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NASA teams with an elementary school project to test EpiPens in space


We often tell our kids to shoot for the stars. Students at a Canadian elementary school did just that. They teamed up with NASA to see if a lifesaving drug would work in space. Their experiment was sent up in a rocket, and they made a big discovery. EpiPens used to deliver emergency treatment for severe allergic reactions may not work in space. So how did they figure it out? First, like all good scientists, they started with a question.

RAINA SMITH: We really wanted to know, for all the people who rely on EpiPens or epinephrine, if they ever went to space or astronauts in space, would we be able to rely on these things?

MARTIN: That's Raina Smith, one of the students who worked on the project. Once she and her classmates figured out the question, they needed to find a way to test whether space travel would affect epinephrine or not. Kara Murray says the next step was to make an educated guess.

KARA MURRAY: So my hypothesis was that if the epinephrine went to space, the radiation would change the molecular structure because on Earth, the UV radiation from the sun changes it. So the ionizing radiation in space should change the molecular structure of the epinephrine in the EpiPen solution.

MARTIN: The students partnered with Professor Paul Meyer, a chemist at the University of Ottawa. Using specialized tools, they compared the molecular structure of the pure epinephrine and the EpiPen solution before spaceflight and after spaceflight.

KARA: The pure epinephrine turned into 13% benzoic acid, which is toxic. So that would make the epinephrine poisonous. And the EpiPen solution resulted - there were no epinephrine molecules remaining.

MARTIN: For Raina, the results were pretty exciting.

RAINA: I was really happy because it's incredible to know that at such a young age, we could potentially be making an impact on the world. And at such a young age, we found out big science.

MARTIN: And the students aren't done yet.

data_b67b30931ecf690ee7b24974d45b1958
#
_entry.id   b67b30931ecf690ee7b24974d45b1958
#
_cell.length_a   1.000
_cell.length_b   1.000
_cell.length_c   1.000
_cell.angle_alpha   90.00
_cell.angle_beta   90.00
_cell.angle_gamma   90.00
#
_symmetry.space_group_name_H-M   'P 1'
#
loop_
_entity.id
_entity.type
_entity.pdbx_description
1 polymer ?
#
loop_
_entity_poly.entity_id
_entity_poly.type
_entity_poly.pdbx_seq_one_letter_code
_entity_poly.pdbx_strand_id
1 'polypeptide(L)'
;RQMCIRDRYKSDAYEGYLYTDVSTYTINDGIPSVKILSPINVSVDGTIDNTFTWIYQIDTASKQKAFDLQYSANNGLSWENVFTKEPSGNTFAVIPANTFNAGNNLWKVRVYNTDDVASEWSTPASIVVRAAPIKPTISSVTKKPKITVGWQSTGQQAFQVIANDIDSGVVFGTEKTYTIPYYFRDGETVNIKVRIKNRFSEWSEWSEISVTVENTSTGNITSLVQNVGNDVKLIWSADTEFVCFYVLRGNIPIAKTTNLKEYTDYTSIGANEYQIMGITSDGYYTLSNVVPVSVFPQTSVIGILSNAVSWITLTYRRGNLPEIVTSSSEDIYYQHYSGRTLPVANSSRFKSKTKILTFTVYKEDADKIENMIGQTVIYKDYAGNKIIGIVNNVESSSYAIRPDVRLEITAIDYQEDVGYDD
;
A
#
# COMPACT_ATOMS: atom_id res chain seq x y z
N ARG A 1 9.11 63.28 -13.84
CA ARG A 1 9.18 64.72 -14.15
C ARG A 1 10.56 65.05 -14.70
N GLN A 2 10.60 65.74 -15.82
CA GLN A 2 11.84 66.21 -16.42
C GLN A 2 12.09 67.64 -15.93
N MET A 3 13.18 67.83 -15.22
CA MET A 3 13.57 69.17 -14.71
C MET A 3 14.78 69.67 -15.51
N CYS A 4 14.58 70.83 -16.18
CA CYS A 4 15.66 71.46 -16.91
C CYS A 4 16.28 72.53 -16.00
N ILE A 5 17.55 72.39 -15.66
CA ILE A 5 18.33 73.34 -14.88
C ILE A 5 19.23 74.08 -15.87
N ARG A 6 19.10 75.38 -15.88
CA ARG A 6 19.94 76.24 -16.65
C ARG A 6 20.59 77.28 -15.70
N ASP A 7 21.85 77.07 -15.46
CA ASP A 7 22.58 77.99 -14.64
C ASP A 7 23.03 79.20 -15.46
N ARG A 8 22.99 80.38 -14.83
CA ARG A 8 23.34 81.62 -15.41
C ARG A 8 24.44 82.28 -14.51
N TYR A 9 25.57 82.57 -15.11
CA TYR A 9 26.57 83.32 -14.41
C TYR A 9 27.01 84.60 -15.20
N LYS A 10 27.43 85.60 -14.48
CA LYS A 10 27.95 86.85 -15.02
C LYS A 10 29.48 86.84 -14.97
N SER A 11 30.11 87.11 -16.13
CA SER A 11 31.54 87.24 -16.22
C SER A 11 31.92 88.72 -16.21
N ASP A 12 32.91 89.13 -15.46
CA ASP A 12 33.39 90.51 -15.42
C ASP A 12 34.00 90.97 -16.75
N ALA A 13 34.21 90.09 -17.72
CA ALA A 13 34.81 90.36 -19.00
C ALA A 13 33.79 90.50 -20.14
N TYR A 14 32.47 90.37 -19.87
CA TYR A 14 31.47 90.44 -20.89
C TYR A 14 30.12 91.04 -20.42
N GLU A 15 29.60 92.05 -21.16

RAINA: So this year, the next steps are first to validate our results and see if we get the same results as last year and then to also design some sort of protective system to hopefully protect the pure epinephrine and EpiPen solution in space.

MARTIN: We also wanted to know if they had any advice they wanted to pass on, based on their success. Kara says...

KARA: Don't be afraid to try to answer your question, even if it may seem silly or if you think that it might seem obvious. And you might find out something really big.

MARTIN: And for Raina...

RAINA: There's no right age to try and do something new with science. Anyone at any age can discover something new, as long as you have the passion and you put your 100% in.

MARTIN: How big are their plans? Some might say out of this world.

RAINA: I really do hope that we can design something to protect the EpiPen solution and pure epinephrine in space so that in the future, anyone that has anaphylactic allergies or relies on EpiPens or pure epinephrine, if they want to, they can go to space or even colonize Mars in the future.


MARTIN: That was Kara Murray and Raina Smith. They are students at St. Brother Andre Elementary School's program for gifted learners in Ottawa, Canada. Transcript provided by NPR, Copyright NPR.

NPR transcripts are created on a rush deadline by an NPR contractor. This text may not be in its final form and may be updated or revised in the future. Accuracy and availability may vary. The authoritative record of NPR’s programming is the audio record.

Michel Martin
Michel Martin is the weekend host of All Things Considered, where she draws on her deep reporting and interviewing experience to dig in to the week's news. Outside the studio, she has also hosted "Michel Martin: Going There," an ambitious live event series in collaboration with Member Stations.